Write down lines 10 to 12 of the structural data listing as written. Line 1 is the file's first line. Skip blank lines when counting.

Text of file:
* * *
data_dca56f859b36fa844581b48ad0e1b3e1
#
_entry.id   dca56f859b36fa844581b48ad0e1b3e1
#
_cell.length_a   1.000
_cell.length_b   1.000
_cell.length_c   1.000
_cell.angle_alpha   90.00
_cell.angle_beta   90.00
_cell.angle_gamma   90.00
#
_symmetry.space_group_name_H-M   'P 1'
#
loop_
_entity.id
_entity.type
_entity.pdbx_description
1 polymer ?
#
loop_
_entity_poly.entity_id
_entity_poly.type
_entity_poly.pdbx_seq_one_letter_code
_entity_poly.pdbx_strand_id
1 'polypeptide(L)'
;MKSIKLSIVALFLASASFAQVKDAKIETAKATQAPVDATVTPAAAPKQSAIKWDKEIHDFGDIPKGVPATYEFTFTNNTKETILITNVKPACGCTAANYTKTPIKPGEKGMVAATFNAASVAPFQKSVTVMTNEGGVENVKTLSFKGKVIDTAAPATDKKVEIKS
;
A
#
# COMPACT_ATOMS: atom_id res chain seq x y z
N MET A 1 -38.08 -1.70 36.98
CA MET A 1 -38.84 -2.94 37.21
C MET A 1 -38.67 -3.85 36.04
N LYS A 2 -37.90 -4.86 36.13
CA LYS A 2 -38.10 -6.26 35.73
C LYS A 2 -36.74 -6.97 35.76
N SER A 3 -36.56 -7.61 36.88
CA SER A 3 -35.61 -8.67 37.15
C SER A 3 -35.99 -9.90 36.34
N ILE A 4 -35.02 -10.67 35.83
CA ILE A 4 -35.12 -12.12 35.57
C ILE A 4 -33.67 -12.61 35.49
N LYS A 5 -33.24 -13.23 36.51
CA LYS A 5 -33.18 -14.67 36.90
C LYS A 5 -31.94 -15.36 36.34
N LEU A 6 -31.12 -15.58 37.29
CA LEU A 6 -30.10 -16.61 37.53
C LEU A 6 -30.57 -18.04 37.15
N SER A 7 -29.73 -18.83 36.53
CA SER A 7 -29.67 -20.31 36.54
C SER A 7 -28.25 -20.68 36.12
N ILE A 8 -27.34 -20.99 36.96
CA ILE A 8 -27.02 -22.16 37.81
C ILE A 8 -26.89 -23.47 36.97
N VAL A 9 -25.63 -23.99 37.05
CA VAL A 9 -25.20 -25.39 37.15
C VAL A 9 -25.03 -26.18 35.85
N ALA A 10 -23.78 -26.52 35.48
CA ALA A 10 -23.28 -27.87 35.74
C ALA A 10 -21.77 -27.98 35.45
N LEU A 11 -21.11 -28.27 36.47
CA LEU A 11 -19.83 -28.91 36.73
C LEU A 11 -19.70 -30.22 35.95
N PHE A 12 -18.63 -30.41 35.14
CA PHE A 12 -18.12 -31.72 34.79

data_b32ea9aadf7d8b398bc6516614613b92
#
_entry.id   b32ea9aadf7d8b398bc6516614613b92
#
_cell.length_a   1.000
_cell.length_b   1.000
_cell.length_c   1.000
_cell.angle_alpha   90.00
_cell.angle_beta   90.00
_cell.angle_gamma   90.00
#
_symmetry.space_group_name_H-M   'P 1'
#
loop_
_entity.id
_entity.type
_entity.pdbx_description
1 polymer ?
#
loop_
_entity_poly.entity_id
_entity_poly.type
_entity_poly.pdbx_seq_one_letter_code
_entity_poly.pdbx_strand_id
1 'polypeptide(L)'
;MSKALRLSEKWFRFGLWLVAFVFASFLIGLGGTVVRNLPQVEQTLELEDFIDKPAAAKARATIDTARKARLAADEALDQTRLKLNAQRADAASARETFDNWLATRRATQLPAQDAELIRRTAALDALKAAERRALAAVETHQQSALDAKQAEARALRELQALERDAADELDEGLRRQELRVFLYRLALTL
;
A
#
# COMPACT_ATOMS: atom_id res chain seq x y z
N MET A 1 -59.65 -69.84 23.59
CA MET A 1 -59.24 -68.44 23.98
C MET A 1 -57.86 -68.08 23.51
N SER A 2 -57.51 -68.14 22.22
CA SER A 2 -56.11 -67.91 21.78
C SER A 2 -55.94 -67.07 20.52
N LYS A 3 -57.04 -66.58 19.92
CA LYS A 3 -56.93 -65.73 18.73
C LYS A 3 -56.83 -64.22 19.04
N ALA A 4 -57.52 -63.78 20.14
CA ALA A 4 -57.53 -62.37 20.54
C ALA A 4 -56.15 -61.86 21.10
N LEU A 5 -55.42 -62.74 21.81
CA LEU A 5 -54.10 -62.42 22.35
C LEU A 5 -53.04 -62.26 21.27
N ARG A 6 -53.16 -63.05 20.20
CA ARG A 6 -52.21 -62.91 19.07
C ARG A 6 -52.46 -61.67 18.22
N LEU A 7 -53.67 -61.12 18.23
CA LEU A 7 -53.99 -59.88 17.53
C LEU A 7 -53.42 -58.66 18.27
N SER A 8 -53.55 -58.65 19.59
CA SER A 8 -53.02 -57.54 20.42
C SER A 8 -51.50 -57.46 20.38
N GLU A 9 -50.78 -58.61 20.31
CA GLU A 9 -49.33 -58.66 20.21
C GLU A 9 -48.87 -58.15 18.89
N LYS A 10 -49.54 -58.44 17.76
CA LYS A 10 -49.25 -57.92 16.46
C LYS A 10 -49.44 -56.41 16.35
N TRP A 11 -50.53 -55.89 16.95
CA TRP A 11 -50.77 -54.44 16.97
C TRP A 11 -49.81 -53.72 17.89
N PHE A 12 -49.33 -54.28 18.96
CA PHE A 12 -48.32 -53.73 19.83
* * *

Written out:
_cell.angle_gamma   90.00
#
_symmetry.space_group_name_H-M   'P 1'